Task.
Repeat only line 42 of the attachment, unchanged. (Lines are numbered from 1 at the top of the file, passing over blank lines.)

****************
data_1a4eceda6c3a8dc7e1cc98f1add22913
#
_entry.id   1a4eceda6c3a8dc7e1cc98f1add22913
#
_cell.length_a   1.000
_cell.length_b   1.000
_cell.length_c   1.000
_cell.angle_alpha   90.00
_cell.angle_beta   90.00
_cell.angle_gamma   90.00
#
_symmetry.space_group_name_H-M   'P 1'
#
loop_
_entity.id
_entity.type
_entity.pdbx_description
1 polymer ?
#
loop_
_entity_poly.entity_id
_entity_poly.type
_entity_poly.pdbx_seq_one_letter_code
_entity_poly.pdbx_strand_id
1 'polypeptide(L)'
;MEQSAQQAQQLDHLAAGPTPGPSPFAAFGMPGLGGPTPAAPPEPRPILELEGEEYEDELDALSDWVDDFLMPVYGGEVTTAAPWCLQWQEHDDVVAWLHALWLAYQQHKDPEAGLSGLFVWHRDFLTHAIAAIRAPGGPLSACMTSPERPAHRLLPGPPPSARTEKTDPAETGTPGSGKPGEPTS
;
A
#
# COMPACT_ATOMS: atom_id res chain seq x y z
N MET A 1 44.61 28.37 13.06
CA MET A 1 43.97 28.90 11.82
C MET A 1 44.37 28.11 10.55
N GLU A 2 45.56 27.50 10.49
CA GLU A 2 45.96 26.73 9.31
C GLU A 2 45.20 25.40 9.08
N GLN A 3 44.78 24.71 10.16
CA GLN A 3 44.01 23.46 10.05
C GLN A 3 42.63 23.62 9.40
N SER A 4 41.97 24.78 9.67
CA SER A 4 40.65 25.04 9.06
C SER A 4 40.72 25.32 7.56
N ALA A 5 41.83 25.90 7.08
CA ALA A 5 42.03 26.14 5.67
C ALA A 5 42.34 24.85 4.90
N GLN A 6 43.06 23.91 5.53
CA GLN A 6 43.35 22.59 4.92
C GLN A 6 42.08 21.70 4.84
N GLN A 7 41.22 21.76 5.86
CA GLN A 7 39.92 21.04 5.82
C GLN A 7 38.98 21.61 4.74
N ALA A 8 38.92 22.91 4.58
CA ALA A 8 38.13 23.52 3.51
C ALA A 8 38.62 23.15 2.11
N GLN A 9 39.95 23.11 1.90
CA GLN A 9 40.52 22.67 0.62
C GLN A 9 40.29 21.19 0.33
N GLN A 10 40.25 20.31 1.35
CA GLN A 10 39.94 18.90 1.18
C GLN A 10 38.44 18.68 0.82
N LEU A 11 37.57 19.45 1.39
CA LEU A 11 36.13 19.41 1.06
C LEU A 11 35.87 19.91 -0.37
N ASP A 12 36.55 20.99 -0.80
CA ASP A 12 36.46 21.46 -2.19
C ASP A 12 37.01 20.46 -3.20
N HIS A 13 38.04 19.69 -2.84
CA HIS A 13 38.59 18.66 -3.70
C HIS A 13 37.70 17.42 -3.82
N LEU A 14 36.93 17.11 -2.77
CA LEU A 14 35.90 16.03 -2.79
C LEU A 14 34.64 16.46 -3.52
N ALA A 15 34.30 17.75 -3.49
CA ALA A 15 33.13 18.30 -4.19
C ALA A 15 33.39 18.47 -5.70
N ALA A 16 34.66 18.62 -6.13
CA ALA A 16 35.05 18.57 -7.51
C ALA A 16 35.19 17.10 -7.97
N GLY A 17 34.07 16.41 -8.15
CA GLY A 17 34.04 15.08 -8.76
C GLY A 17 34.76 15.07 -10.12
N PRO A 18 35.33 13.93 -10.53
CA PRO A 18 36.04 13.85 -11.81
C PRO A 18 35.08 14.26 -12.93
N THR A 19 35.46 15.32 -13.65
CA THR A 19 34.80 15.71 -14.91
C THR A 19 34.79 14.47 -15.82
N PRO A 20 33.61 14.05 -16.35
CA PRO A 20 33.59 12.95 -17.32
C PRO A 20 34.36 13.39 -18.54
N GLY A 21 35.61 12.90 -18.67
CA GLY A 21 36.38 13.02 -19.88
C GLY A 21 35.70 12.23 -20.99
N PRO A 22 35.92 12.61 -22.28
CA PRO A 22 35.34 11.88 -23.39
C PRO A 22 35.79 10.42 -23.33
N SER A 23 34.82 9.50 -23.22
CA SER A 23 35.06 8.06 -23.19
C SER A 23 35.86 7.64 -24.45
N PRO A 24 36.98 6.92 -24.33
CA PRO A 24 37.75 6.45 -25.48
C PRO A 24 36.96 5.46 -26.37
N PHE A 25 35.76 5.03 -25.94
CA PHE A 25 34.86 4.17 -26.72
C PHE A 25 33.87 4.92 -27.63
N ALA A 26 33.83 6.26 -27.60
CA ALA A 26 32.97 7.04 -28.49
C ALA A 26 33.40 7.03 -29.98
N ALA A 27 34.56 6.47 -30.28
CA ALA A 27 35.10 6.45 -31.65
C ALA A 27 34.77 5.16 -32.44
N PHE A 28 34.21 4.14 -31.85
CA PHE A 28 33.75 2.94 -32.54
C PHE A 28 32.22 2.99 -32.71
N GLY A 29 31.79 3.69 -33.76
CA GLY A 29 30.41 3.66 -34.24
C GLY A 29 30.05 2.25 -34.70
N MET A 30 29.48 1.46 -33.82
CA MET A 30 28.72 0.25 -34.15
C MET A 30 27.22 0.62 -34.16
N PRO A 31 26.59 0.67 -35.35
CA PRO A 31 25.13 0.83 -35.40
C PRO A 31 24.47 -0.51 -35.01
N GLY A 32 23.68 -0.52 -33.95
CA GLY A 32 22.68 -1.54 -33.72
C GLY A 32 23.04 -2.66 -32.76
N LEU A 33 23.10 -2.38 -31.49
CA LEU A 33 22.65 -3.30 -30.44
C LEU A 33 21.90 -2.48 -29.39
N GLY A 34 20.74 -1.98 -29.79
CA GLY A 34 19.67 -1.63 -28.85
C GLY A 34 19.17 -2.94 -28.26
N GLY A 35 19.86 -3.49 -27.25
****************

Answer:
C SER A 4 40.72 25.32 7.56